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Failed Stars and Super Planets: A Report Based on the January 1998 Workshop on Substellar-Mass Objects of stars. If these lenses truly belong to the dark halo, they should be asymmetric at the ~1% level due to Earth's parallactic motion. A similar program of intensive follow-up would be able to detect this small effect. Unfortunately, no systematic effort is currently being made to follow LMC events. Such a follow-up program (parallel to the bulge programs) is very much needed. DARK MATTER IN THE UNIVERSE AND MICROLENSING   Michael S. Turner University of Chicago and Fermi National Accelerator Laboratory Dark matter is a central issue in astrophysics and cosmology. Because the universal density of baryons deduced from big-bang nucleosynthesis (5% of the critical density) is much greater than the universal density of luminous matter (about 0.5% of the critical density) and much less than estimates of the total amount of matter (at least 20% of critical), there are two dark matter problems: The nature of the dark baryons; and The nature of the nonbaryonic dark matter. The best candidate for the nonbaryonic dark matter is slowly moving elementary particles left over from the earliest moments (“cold dark matter”), e.g., axions or neutralinos. This idea is supported by a host of data, including the anisotropy of the cosmic microwave background radiation and the evolution of large-scale structure in the universe. The leading candidates for the baryonic dark matter are “dark stars” (e.g., dwarf stars or Jupiters) and diffuse gas. If they exist, both dark stars and cold dark matter should reside in the halo of the Milky Way galaxy. Microlensing of stars in the Magellanic Clouds provides a powerful probe of dark stars in the halo. The simplest interpretation of the microlensing events seen thus far is that one-third of the halo is dark stars of half solar mass; two-thirds is unexplained (and consistent with being cold dark-matter particles), and the baryonic dark matter is dark stars. This interpretation is not without its difficulties, and there is an interesting alternative: the lenses are not dark stars in the halo, but rather are stars in other components of the Milky Way, the Magellanic Clouds themselves, and debris in the Magellanic Stream; the dark halo is almost all cold dark-matter particles, and the bulk of the baryonic dark matter is diffuse hot gas (as it is in clusters of galaxies). MICROLENSING AND THE SEARCH FOR PLANETS Stanton Peale University of California, Santa Barbara If a single star acting as a gravitational lens has a planet whose projected separation is not excessively far from the Einstein ring radius RE of the lens (in the lensing zone), the bell-

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Failed Stars and Super Planets: A Report Based on the January 1998 Workshop on Substellar-Mass Objects shaped light curve characteristic of a single lens can be perturbed in a nonsubtle way—revealing the planet's presence and yielding the planet-star mass ratio and the projected separation in terms of RE. Estimated probabilities of detection of a planet during an event, averaged over orbital inclination and phase and along a uniform distribution of lenses along the line of sight, reach as high as 17% for a Jupiter-mass object in orbit about a solar-mass star.6 But the probability can be unity for ranges of planet-star mass ratios and projected separations spanning the lensing zone for high-amplification events (A #DXGT# 20).7 These latter probabilities will drop when averaged over the orbital inclinations and phase of the planet and over a distribution of lenses along the line of sight, but will remain high. Microlensing is sensitive to Earth-mass planets, but the effects of the finite angular size of a source has profound effects on their detection probability. Still, the probabilities are a few percent when the planet is close to RE.8 Because of the many assumptions required and other uncertainties, the probabilities of detection must remain approximate. The probabilities are still being developed, and they will change as more constraints become available. Still, they are already sufficiently secure to investigate consequences. Using only the Gould and Loeb probabilities scaled for a greater concentration of lenses closer to the galactic center and to an arbitrary planet-star mass ratio for averaging over the mass function, Peale found that the statistical distribution of masses of planets could be constrained to within a factor of three in an intensive search program.9 The projected planet-star separations yield a rough estimate of the distribution of semimajor axes with planetary mass. The short time scale of the planetary perturbations and usually small perturbation amplitudes requires the events to be observed every 1 to 2 hours with 1% photometric accuracy in two colors with observations every few minutes during a perturbation. The yield of detections was about 3% under the assumptions of solar-system-like distributions of planets orbiting only half of the lenses. This yield required a set of four or five dedicated 2-meter telescopes distributed in longitude around the Southern Hemisphere, where realistic observing constraints allow only about 60% high-time-resolution coverage. The yield is completely model dependent, but it gives some indication of the necessary effort required to obtain meaningful statistics. If 5% of the events have A #DXGT# 20 and half of these lenses had a Jupiter- or Uranus-mass object in the lensing zone, the yield might have reached a still model-dependent 5%. The estimates of the probabilities of detection used in determining these model-dependent expectations could be made more realistic if a minimum signal-to-noise ratio were used as a detection criterion rather than the customary minimum-percentage perturbation. Also the probabilities must be recalculated using distributions of lenses and sources along the line of sight that are consistent with the optical depth and frequencies of particular time-scale events from the current microlensing data. Optical depth to a particular source location depends only on the mass density of the lenses, but the actual probability that a source is within RE of a lens depends on the distribution of lenses and sources along the line sight. The distribution of frequencies of particular time scales for events, however, depends on the velocity dispersions of lenses and sources, the mass function of the lenses, as well as the distribution of lenses and 6   A. Gould and A. Loeb, “Discovering Planetary Systems Through Gravitational Microlenses,” Astrophysical Journal, 396: 104, 1992. 7   K. Griest and N. Safizadeh, “The Use of High-magnification Microlensing Events in Discovering Extra-Solar Planets,” Astrophysical Journal, in press, 1998. 8   D. Bennett and S. Rhie, “Detecting Earth-Mass Planets with Gravitational Microlensing,”Astrophysical Journal, 472: 660, 1996. 9   S.J. Peale, “Expectations from a Microlensing Search for Planets,” Icarus, 127: 269, 1997.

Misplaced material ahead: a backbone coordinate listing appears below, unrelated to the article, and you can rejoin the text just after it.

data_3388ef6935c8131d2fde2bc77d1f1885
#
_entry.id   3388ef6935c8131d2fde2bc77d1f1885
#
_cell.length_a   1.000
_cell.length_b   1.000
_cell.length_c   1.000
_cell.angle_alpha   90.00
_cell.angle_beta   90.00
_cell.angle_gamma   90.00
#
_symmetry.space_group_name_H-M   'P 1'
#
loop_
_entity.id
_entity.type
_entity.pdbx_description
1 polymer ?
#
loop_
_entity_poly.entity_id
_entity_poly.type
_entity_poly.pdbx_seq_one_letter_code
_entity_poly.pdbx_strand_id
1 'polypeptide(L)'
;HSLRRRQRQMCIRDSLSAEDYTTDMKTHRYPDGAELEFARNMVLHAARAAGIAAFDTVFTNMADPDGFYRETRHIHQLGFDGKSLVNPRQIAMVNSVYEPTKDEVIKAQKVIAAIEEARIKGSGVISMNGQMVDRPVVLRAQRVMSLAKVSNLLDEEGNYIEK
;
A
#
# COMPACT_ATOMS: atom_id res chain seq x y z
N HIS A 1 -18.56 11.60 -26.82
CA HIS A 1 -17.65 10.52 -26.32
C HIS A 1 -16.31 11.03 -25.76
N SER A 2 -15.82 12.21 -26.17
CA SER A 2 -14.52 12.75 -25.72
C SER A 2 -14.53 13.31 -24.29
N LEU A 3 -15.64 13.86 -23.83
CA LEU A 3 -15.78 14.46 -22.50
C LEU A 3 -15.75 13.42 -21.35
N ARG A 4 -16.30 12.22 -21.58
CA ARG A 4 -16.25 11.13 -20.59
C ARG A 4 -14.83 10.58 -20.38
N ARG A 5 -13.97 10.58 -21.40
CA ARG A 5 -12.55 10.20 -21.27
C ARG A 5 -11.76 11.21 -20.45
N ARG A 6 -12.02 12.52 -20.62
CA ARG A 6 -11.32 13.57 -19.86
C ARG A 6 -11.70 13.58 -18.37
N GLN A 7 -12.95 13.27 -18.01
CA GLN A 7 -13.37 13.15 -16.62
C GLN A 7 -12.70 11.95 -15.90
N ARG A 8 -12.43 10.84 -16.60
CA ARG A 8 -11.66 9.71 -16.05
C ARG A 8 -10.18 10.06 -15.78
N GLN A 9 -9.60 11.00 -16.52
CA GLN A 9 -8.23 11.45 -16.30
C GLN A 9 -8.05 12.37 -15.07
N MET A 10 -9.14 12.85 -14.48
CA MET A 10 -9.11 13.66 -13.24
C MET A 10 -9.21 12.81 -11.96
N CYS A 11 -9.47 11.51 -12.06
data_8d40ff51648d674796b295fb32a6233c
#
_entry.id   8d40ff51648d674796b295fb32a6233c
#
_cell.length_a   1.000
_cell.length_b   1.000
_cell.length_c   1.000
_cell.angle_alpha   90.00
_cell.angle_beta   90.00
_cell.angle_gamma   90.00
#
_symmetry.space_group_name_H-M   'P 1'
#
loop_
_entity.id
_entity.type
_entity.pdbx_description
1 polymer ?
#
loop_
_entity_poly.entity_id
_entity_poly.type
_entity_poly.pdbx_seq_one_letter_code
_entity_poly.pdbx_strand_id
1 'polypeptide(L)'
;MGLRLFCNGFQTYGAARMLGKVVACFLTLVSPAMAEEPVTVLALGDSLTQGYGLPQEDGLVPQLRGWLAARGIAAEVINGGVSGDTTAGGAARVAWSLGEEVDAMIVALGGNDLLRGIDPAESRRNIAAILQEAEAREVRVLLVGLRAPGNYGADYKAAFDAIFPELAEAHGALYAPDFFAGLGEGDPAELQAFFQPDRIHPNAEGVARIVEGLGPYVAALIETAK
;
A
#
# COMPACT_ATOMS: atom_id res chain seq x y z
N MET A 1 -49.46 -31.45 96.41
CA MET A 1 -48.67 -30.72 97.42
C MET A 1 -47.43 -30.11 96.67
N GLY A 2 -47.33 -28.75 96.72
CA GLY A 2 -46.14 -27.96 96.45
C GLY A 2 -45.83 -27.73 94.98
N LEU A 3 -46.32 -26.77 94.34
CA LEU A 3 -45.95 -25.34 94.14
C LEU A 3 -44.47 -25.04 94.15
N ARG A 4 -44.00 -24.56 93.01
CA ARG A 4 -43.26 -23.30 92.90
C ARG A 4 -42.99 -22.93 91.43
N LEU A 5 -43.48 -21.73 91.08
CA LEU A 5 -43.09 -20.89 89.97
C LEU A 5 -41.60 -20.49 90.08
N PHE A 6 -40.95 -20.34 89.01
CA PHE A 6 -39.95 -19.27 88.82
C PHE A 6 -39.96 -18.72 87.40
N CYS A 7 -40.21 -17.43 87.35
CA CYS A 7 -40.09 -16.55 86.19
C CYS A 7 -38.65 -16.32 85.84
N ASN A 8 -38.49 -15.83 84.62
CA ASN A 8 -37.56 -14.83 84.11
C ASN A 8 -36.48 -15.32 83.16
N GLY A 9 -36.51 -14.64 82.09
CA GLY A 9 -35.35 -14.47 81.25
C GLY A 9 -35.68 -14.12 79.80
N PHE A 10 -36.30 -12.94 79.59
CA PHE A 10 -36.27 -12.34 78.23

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Failed Stars and Super Planets: A Report Based on the January 1998 Workshop on Substellar-Mass Objects sources along the line of sight, where lenses and sources come from the same distribution from this point of view. The refinement of the detection probabilities including all important geometries is more likely to increase the overall probabilities of detection from current calculations than otherwise—perhaps sufficiently to motivate the creation of the necessary telescope array for a dedicated search. As about 3% of nearby stars have giant planets orbiting within 0.2 AU, possibly migrating there from further away, the most important contribution of an intensive microlensing search for planets may be the verification that many Jupiters are located where they are likely to have formed, thereby preserving the space closer to the stars for terrestrial planets.